In Sennar, on September 21st, Sudanese military intelligence staff suspended a public event organized by women peace activists. Three days later, the state’s security committee forcefully interrupted another peaceful public event in Kassala, Eastern Sudan. This committee is a branch of the Kassala state security apparatus, which includes members from the state police, military intelligence, and NISS. The following day, on September 25th, a member of one of the Women Peace Collectives, a grassroots women’s group that organized the event, was called by the security committee and informed that such events would never be allowed without permission from this committee. Additionally, on September 28th, a SIHA staff received direct threatening messages on WhatsApp from a military intelligence staff member.
As SIHA Network, we are deeply disturbed by the limitations on civic space imposed by various Sudanese security apparatus bodies in Kassala, Sennar, Kadogli, and Blue Nile. On several occasions, these security forces have harassed and intimidated women peace activists and women’s rights defenders who have organized public events calling for peace and an end to the war. These attempts to silence women’s voices violate their fundamental rights to freedom of expression and assembly and hinder women’s participation in conflict resolution. Further, enabling women to speak about their struggles and experiences during conflict is an essential part of the conflict resolution process. It helps counter the cycles of violence against women and girls.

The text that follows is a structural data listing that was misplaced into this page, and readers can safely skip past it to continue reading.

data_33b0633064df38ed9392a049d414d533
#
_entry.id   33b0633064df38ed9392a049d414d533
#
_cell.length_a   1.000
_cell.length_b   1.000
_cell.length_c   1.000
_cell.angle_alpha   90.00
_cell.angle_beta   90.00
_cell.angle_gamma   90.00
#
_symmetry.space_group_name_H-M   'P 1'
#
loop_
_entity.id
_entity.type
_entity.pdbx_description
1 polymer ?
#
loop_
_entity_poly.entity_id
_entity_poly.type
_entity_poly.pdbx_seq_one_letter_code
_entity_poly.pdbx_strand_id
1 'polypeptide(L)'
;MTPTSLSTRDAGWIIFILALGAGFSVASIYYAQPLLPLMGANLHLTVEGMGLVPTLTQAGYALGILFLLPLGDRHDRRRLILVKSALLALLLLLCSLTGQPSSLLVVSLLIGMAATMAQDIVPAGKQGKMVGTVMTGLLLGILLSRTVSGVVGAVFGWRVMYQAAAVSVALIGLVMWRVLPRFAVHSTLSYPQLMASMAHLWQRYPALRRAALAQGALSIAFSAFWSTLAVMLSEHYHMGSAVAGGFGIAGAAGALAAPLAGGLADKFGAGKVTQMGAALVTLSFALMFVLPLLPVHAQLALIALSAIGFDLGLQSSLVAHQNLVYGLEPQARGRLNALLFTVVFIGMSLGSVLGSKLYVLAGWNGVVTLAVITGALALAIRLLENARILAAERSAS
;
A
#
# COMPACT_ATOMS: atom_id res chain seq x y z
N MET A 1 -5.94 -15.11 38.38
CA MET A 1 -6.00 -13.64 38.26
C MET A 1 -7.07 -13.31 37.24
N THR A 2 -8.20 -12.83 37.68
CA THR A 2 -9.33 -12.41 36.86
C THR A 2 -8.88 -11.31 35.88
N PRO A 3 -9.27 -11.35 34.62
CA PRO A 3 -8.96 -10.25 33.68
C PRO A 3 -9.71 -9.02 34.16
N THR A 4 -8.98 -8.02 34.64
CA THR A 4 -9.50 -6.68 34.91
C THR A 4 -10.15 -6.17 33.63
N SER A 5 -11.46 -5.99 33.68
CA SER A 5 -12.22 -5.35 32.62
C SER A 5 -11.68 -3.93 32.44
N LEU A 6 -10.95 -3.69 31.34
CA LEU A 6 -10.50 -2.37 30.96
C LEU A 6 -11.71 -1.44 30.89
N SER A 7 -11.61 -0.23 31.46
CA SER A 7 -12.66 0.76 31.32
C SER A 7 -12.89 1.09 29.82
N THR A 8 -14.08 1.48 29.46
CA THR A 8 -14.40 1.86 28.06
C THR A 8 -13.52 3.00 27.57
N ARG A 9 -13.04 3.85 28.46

The rapidly shrinking civic space in Sudan and the growing militarized environment are limiting the ability of women’s rights organizations to operate and respond to the atrocities of the war and extend support and care to each other. An organization that has played a vital, leading role in promoting women’s rights during the current armed conflict was suspended by the Minister of Social Welfare in the State. Moreover, the organization’s staff have been subjected to constant harassment, and SIHA staff have been harassed for working with this organization. The police have called the organization’s Executive Director six times. The police forced her to sign a paper stating that she would not engage in any activism from then on. These threats and intimidation tactics are unacceptable and must stop. Women who advocate for women’s peace and security in Sudan should not be subjected to such treatment.
This hostile environment does not solely emanate from state actors. In our recent gender alert, we highlighted the violent overreach of the RSF targeting volunteers of the emergency rooms, demonstrating that threats to civil liberty are multifaceted.
We remind the de facto government of Sudan that it has obligations under international humanitarian law and regional human rights treaties to respect and protect women’s rights and peace and security.
We demand that the de facto government acknowledge and respect Sudanese women’s remarkable role in society. They are the front-line responders supporting survivors of sexual violence and victims of war while receiving no support and struggling with poor and limited access to services.
We demand the immediate secession of unlawful disbanding of women’s peaceful protests, interrupting of women’s capacity to establish their organizations, and any other tactics designed to impede women’s safety and security and ability to exercise their activism and freedom of association.
We urge international organizations and governments to extend support and empower women’s groups, organizations, and activists in Sudan. Women’s voices must be heard, and their rights must be protected.